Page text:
Veterinarians and pork producers TO REMAIN ALERT for suspicious illnesses
Michigan State University officials announced Sept. 20 that a suspect has been identified in the theft of a swine pathogen and research materials from a university laboratory in mid-September.
Samples of Actinobacillus pleuropneumoniae, a common bacterium in swine that causes respiratory infections in young pigs, were stolen from a laboratory in the Biomedical and Physical Science Building at the university sometime between Sept. 12 and Sept. 13, according to university officials.
Since the start of the school year, two other incidents have been reported in the building, a $93 million, state-of-the-art building that opened in April, raising concerns about security. Eight 4-liter bottles of acetic acid were reported stolen from a locked storeroom in the chemistry department between July 1 and Sept. 10, and a possible break-in was reported in the Veterinary Medical Center pharmacy Sept. 26.
The theft of the biologic materials has been particularly troubling to many in the veterinary community.
The bacteria are not a threat to human health, according to Dr. Lonnie King, the dean of MSU's veterinary college.
The theft, however, raised concerns among veterinarians and pork producers that the stolen agent, a highly virulent strain of APP that causes respiratory infections, encephalitis, and sudden death in grower and finisher pigs, might be used to infect swine.
In fact, the Department of Agriculture issued an emergency management notice Sept. 17 urging veterinarians and swine producers to closely monitor swine populations for unusual respiratory signs and sudden death, after the agency received reports of the theft.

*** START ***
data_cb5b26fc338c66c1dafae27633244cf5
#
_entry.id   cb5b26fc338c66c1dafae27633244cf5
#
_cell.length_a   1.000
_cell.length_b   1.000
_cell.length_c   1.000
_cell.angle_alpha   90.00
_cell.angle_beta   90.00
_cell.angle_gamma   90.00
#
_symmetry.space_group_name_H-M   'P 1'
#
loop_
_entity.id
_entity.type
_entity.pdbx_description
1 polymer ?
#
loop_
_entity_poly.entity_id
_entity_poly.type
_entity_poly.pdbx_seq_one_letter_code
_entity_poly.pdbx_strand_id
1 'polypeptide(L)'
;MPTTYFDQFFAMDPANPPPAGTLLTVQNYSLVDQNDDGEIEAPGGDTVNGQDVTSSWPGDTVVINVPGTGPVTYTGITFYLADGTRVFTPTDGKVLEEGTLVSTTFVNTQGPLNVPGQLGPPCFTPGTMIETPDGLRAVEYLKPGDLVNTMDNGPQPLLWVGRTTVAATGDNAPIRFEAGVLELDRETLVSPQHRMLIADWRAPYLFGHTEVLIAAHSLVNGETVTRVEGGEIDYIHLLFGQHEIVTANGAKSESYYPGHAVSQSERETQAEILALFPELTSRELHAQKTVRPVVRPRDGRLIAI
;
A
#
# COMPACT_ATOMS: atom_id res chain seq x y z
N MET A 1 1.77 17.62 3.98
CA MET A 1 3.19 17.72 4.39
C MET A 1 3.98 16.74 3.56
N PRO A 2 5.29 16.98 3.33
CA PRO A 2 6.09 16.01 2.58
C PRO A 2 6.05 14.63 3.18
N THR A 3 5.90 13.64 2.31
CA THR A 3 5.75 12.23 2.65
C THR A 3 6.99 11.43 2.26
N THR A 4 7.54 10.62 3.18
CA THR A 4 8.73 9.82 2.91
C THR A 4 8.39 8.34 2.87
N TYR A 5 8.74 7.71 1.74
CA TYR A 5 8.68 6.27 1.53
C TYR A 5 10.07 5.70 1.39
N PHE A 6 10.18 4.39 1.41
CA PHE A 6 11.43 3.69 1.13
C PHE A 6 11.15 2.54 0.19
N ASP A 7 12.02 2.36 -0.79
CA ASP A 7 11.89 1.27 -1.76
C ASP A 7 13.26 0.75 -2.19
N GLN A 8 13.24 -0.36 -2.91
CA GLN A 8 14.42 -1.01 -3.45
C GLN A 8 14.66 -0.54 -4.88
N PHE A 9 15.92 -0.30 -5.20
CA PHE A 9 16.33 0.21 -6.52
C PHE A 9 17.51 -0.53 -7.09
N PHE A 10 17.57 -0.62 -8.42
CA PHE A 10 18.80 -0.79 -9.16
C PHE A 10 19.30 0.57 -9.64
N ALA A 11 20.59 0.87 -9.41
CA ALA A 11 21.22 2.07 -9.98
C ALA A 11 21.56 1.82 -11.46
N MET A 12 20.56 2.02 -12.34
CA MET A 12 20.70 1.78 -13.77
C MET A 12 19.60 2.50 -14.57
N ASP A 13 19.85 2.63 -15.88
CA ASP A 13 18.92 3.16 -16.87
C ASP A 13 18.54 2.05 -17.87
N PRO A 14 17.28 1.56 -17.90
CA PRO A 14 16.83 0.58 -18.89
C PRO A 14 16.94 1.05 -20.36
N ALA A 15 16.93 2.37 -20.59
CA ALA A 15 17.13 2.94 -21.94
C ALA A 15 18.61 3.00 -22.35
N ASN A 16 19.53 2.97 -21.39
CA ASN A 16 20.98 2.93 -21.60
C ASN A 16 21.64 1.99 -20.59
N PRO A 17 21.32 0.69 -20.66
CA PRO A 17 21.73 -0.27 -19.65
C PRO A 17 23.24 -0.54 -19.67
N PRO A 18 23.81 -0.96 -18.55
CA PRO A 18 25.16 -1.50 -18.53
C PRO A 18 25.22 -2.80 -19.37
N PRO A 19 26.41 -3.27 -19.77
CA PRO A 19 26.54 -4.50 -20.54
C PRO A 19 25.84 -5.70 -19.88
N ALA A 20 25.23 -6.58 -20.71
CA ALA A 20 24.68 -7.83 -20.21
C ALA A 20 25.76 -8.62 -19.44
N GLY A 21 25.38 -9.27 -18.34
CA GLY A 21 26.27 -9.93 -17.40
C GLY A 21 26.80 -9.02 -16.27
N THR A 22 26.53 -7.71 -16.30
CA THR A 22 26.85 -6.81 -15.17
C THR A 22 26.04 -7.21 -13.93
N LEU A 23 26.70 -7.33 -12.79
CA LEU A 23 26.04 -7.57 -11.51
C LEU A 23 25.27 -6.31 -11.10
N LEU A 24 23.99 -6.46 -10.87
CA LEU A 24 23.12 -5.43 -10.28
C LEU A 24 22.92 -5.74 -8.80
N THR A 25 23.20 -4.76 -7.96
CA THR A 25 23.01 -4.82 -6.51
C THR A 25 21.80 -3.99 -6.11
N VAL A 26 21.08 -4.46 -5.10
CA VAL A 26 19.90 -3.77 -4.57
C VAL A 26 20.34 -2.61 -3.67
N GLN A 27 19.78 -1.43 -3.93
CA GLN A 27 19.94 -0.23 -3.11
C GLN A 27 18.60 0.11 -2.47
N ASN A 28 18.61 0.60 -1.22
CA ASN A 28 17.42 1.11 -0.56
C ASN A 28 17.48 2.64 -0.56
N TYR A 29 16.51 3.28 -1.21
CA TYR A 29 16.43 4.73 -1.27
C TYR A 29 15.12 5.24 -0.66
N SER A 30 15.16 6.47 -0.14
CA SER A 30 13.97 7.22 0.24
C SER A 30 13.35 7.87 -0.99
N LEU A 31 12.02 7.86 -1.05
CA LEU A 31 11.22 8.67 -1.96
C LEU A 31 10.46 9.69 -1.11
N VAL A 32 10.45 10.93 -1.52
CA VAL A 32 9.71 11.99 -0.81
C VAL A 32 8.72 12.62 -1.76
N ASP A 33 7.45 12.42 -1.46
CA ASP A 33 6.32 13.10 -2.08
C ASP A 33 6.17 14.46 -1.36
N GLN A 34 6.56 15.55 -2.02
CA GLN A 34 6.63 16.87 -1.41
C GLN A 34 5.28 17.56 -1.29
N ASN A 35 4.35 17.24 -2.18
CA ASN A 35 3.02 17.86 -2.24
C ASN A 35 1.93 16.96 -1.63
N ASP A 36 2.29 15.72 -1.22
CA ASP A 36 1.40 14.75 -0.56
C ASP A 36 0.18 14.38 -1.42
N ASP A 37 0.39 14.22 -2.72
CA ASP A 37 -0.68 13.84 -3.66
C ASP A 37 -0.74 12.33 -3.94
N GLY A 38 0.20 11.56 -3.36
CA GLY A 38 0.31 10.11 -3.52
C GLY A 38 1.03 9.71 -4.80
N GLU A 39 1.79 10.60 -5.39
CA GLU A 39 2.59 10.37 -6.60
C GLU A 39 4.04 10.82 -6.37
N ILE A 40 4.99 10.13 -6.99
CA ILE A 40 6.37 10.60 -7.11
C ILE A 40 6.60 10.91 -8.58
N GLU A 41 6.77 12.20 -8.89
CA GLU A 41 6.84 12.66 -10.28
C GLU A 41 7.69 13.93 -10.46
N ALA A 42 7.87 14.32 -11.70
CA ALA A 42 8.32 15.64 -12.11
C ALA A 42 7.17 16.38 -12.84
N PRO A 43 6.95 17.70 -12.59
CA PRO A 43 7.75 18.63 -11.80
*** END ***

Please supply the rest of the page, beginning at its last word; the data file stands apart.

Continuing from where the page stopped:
But university officials say they have evidence that the biologic samples were destroyed.
"There's no evidence it was ever intended to be used," said Terry Denbow, the vice president of communications at the university.
According to the university, the suspect worked in the building where the theft occurred. A statement from the university indicated that the individual was identified through an investigation by the university's Department of Police and Public Safety, materials seized, and the suspect's statements.
"This has been a particularly difficult and sensitive investigation for MSU and the research community," said Jim Dunlap, university chief of police, in a statement. No charges had been filed at press time.
The FBI is also investigating the incident because the research was supported in part by federal funds.
As always, veterinarians and swine producers should remain alert to unusual signs in pigs such as encephalitis and acute pneumonia, as well as sudden death, and report any suspicious cases of APP infection to the state or area veterinarian, according to USDA officials.